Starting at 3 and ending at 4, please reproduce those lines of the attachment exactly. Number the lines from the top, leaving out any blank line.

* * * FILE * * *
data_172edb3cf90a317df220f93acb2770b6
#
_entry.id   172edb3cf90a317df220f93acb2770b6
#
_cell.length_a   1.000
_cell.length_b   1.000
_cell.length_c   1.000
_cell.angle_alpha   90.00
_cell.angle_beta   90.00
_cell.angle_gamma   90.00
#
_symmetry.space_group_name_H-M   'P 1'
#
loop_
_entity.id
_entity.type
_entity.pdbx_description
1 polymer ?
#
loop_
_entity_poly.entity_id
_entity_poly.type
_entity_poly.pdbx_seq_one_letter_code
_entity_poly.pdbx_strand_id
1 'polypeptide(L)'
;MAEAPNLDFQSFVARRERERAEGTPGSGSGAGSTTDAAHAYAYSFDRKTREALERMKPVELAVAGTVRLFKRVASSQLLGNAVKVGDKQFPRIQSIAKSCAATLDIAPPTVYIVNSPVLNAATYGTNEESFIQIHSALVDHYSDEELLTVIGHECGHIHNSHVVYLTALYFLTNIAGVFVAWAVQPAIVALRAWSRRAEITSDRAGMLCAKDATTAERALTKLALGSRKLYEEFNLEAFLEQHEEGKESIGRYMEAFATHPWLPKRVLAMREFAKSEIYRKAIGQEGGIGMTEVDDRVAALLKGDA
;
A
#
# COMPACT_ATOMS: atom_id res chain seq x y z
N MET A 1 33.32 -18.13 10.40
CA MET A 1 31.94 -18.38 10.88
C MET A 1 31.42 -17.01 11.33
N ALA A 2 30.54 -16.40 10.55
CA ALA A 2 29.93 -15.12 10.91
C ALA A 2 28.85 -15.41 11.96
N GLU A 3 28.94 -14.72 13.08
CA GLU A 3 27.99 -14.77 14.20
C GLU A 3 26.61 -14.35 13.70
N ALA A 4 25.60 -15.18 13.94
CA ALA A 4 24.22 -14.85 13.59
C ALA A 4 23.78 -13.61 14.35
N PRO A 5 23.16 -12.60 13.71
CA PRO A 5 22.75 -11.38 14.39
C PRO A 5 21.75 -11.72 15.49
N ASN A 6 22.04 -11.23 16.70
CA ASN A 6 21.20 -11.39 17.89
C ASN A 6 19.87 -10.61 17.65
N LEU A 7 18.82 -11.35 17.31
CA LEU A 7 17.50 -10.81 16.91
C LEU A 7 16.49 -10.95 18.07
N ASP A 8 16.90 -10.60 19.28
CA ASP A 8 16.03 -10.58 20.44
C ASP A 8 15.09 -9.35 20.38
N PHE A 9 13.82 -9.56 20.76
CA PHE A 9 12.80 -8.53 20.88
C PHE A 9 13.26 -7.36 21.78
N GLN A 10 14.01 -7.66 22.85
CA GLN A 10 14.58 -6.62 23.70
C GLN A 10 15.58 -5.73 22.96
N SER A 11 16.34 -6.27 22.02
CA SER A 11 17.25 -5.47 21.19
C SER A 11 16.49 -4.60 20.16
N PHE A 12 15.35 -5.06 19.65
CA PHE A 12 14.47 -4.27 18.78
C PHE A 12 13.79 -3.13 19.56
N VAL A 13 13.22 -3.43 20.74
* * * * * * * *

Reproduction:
_entry.id   172edb3cf90a317df220f93acb2770b6
#